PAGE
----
Exhibition evokes shadowed interiors and private introspections to examine a less familiar history of XIX century art. It features over a hundred of these enigmatic, often startling prints, drawings, illustrated books, and small sculptures by artists such as Felix Bracquemond, James Ensor, Max Klinger, Kathe Kollwitz, James McNeill Whistler, Charles Meryon, and Anders Zorn, among others. The exhibition is organized in eight thematic sections - Possession, Nature, the City, Creatures, Reverie, Obsession, Abjection, and Violence and Death - that together offer another view of the art of a period most often associated with the light and landscapes of Impressionism.
curated by Peter Parshall
Exhibition evokes shadowed interiors and private introspections to examine a less familiar history of nineteenth-century art The University of Chicago’s Smart Museum of Art presents The Darker Side of Light: Arts of Privacy, 1850–1900, an exhibition that examines the private worlds of late nineteenth-century Europe through prints and other works meant for quiet contemplation. Organized by the National Gallery of Art, Washington, the exhibition reveals a sober world of individual collecting and private study in which prints were kept aside in portfolios, bronze medals were stored away in cabinets, and statuettes were set on a table in the stillness of the library, to be viewed discreetly on chosen occasions.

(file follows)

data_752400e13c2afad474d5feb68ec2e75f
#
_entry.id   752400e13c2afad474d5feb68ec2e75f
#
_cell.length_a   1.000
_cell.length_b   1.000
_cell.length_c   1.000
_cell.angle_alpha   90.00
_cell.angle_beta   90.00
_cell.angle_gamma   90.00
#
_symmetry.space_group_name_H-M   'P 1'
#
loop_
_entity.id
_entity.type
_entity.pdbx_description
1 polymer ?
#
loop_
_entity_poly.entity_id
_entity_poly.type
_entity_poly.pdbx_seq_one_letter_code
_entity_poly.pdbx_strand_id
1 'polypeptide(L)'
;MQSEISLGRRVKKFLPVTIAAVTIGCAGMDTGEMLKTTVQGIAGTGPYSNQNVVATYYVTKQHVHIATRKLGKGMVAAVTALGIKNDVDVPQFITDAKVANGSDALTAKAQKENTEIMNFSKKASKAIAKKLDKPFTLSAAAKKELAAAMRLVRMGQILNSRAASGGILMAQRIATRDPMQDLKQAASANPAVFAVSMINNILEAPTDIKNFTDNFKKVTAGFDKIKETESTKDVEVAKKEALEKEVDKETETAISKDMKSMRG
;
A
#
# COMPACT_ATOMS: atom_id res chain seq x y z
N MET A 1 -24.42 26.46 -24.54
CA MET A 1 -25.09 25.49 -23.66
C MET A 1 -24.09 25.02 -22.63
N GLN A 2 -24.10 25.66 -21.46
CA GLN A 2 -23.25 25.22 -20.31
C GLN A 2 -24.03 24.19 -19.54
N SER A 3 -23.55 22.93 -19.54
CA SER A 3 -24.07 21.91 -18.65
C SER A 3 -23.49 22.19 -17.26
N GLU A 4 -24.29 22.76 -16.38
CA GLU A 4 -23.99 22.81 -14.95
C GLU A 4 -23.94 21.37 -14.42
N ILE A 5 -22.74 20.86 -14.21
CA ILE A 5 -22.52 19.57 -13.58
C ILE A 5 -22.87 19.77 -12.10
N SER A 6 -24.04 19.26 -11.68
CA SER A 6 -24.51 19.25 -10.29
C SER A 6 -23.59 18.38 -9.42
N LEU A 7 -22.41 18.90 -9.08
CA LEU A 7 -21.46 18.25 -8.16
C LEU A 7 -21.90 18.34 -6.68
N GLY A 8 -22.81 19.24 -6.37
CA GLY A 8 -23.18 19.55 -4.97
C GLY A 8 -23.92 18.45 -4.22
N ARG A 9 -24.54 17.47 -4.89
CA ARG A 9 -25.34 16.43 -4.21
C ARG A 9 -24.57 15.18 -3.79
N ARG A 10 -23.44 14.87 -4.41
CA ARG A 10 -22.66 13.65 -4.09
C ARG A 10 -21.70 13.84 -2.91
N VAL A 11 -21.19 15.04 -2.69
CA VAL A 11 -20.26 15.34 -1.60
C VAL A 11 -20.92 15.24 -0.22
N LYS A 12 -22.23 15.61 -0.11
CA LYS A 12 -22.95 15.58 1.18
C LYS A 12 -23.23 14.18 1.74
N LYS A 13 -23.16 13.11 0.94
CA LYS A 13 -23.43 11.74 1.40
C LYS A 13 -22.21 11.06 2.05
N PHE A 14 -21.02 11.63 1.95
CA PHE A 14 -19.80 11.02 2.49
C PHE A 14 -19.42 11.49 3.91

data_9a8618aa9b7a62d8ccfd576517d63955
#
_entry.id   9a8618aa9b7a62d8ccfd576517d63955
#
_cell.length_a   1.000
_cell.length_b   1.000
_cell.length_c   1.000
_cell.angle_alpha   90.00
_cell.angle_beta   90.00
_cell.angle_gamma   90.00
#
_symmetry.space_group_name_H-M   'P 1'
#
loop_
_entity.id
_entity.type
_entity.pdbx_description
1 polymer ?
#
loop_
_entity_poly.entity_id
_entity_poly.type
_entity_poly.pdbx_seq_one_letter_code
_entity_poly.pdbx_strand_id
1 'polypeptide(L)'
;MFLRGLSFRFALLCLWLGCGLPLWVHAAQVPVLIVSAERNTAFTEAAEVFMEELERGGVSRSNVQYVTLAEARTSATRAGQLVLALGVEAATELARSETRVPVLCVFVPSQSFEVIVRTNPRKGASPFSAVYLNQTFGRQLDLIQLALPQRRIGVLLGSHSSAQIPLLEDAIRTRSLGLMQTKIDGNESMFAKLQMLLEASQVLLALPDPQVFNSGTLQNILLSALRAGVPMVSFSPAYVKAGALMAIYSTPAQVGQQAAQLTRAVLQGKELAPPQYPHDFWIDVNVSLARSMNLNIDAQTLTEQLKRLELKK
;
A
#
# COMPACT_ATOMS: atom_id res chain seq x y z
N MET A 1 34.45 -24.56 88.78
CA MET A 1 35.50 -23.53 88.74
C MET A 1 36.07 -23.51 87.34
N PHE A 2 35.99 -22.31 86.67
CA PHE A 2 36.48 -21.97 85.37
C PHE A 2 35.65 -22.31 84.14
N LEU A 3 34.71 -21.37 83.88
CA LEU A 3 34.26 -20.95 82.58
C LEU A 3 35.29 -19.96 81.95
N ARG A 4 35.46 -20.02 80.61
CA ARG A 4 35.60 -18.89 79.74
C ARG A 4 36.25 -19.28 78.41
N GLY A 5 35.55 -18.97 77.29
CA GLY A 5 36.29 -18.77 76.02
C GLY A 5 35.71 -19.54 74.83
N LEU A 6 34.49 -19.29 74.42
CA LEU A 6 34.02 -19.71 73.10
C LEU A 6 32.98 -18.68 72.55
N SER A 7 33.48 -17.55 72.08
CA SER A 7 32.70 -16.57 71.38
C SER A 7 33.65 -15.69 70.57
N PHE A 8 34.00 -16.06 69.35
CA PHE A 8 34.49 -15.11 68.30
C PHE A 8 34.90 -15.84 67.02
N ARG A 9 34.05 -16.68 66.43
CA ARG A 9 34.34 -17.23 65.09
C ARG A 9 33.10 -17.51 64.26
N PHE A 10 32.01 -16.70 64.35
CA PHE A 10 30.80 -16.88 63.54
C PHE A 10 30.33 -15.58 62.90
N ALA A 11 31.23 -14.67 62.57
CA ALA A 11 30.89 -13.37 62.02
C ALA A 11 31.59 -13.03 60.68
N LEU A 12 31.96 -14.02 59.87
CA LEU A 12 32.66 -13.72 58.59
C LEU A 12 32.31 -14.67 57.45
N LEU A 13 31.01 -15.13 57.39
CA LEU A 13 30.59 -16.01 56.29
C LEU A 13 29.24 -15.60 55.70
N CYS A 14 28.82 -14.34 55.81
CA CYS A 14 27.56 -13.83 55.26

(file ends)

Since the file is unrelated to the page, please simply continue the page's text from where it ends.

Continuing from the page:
On view at the Smart Museum from February 11 to June 13, 2010, The Darker Side of Light features over a hundred of these enigmatic, often startling prints, drawings, illustrated books, and small sculptures by artists such as Félix Bracquemond, James Ensor, Max Klinger, Käthe Kollwitz, James McNeill Whistler, Charles Meryon, and Anders Zorn, among others. The exhibition is organized in eight thematic sections— Possession, Nature, the City, Creatures, Reverie, Obsession, Abjection, and Violence and Death—that together offer another view of the art of a period most often associated with the light and landscapes of Impressionism.
The Darker Side of Light is curated by Peter Parshall, the Curator of Old Master Prints at the National Gallery of Art and an alumnus of the University of Chicago. Parshall will deliver an introductory lecture on the exhibition during an opening reception at the Smart Museum on Thursday, February 11, from 5:30 to 7:30 pm.
For high-resolution images of works in the exhibition, please contact C.J. Lind at 773.702.0176 or visit http://smartmuseum.uchicago.edu/pressroom. In the second half of the nineteenth century, Paris reigned as the city of light and Impressionism captured the bustle of its lively streets and cafés. But there is another dimension to the period, one captured by less well known, sometimes enigmatic, and often melancholy imagery. This was the art of collectors who kept prints, drawings, and small sculptures under wraps, compiled in albums and portfolios or stored away in cabinets.